I’ve been fighting food costs for years now; always looking for lower prices, new places to shop, and possible meal options to help economize. And while I sometimes make use of coupons and online deals, these are only tools at my disposal; they can’t force me to take the steps that actually make me a smart shopper. Fighting food costs is often more about frame of mind and creative food plans than just clipping a few coupons and hoping that the roulette wheel of deals that your grocer is offering for the week hits your culinary number. If you’re willing to make a few simple changes however, rising food prices may not affect you as much as you think.
Be Willing to Change
Plenty of us want to save money when it comes to our weekly shopping list, but we may be unwilling to change our ways when it comes to how or what we eat. The vast majority of us probably eat the same meals week in and week out. Breaking out of our culinary comfort zones to explore money saving food options is a step that many just aren’t willing to take. I mean come on, it’s not as if we have to go out and grow these new foods ourselves.
I’ve never really liked reading cookbooks, but one day a while back, I decided to crack one open and take a look. It was amazing at how quickly I came up with some new and creative ideas just by flipping through the pages for a couple of minutes. I didn’t even have to read all the prep and cooking instructions to get a variety of new recipe ideas. It’s not something I particularly enjoyed, but I’m willing to do it once in a while in order to save money.
It’s like having to go to a new grocery store. I get pleasantly settled in my routines as I imagine many of us do, but the last time I tried a new grocery store, I found that it could reduce our weekly shopping budget by nearly 20%. Sure glad I was willing to consider changing!
Have a Plan
In our family, we take a whopping five minutes before we go to the store each week and come up with a menu list to put on the dry-erase board affixed to our refrigerator (which also acts as our grocery list throughout the week). This helps us pinpoint any items we may have left off our grocery list during the week.
By paying attention to the deals that are running at our regular stores and clipping coupons in advance, we not only prepare for what we need for the week, but should there be good buys on items that have a longer shelf life or can be frozen, we try to plan for following weeks as well.
Don’t Ignore Deals
Just because you have a plan when you head out to the store, doesn’t mean you can’t explore other options. I try to think of deals at the grocery store like investments. If you know you can save money buy purchasing groceries that you’ll be sure to use at a discounted price, rather than paying full price down the road, it’s like money in the bank.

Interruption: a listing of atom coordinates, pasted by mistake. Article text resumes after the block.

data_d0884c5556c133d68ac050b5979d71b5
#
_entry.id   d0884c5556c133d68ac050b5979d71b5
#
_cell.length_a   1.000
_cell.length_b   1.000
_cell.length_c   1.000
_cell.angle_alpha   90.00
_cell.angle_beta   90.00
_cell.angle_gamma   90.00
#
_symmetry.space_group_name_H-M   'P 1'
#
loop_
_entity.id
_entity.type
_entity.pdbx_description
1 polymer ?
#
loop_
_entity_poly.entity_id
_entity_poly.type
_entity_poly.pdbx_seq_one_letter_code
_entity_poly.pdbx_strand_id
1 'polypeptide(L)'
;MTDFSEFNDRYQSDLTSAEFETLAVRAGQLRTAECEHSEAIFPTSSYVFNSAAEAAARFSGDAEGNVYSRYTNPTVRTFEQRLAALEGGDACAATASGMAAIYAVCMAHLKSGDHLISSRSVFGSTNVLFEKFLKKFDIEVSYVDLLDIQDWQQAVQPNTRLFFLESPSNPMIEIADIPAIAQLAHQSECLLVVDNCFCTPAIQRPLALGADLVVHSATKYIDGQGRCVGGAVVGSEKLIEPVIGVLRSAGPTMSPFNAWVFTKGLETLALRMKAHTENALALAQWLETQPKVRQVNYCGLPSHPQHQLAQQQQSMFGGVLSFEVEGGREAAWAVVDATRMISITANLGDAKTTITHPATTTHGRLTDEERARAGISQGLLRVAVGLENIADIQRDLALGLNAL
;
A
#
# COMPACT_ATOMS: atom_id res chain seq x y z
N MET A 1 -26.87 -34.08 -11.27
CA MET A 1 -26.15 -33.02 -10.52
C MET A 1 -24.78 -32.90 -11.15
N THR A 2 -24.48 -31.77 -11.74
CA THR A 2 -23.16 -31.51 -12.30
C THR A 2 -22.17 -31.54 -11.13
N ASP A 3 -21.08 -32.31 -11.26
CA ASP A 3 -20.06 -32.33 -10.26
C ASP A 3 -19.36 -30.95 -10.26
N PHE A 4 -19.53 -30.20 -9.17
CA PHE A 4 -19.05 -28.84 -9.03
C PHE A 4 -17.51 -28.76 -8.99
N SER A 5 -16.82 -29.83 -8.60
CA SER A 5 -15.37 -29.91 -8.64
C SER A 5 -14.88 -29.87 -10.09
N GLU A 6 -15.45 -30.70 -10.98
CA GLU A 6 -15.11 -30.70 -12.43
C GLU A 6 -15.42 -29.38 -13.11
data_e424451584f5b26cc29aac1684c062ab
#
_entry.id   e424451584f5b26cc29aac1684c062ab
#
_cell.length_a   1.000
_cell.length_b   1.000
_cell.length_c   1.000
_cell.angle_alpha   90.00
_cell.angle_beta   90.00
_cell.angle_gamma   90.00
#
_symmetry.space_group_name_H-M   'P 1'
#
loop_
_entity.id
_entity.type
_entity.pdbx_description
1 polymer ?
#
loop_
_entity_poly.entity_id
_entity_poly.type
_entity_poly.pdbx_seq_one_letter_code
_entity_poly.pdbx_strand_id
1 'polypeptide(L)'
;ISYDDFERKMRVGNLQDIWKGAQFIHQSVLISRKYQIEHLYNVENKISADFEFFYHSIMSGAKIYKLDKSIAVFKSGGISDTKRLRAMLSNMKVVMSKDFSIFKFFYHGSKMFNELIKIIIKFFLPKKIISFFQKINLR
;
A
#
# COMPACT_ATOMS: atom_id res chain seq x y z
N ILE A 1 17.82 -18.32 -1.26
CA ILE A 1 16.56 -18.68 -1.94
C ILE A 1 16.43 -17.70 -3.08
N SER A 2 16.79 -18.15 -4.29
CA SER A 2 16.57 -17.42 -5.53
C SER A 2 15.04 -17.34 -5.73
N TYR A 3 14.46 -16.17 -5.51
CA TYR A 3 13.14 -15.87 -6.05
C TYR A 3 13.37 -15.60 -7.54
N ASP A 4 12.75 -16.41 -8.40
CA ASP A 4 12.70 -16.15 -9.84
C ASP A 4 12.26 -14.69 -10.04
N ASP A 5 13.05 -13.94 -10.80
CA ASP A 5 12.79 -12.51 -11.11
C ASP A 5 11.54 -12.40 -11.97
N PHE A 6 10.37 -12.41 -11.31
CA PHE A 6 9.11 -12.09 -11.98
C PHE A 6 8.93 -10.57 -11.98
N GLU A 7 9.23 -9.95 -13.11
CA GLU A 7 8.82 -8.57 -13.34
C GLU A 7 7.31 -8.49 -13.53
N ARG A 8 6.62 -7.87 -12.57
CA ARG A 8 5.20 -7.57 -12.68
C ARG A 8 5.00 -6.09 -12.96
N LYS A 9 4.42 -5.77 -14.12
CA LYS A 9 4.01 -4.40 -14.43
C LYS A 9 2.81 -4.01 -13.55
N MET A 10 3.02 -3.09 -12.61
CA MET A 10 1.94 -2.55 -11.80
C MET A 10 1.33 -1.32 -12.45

While this isn’t the go ahead to get crazy and bust your budget loading up, if there are deals to be had, you know you’ll eventually use what you are buying, and you have the available money, it makes sense to stock up.
Don’t think you need three pounds of bacon when it’s on sale for 99 cents a pound? Why not? If you eat bacon, you can always freeze it for later (check out the USDA site for facts on freezing food). See a great buy on coffee, flour, sugar, or similar food stuffs that you know you will eventually need, are long-lasting, and are on sale?
I love when this happens because I just stick the things in my pantry (or my freezer, depending on the item), then when the time comes that I need them, I just walk downstairs, grab it, and go. It makes me feel even better when I then see that same item at the store for double what I bought it for last month. And the next time that same sale comes around, I’ll probably buy it again.
Think Needs Not Wants
When it comes down to it, there are actually very few things we actually need to form the basis of a variety of meals. The basics, things like milk, eggs, bread, flour, butter, and sugar, are still relatively cheap -- as least compared to gasoline. Even things like meat can often be found at discounted prices if you spend a little time looking.
Every purchase I make, I pause a moment to consider if I really do need it. Just this simple action, which takes but a second, is often enough to give me pause to reconsider my purchase one last time. And sometimes it is enough to have me putting the item back on the shelf where it belongs. Sure, that beer looks refreshing on a hot day, but is it a need? Gosh those cupcakes look good, but are they a need? Man would I love to have that $16 steak versus the $3 thin cut beef, but is it a need? The answers -- no, no, and no!
The author is not a licensed financial professional or food or dietary professional. The information provided in this article is for informational purposes only and does not constitute legal or financial advice. For financial advice, readers should consult a licensed financial advisor. Any action taken by the reader due to the information provided in this article is solely at the reader’s discretion.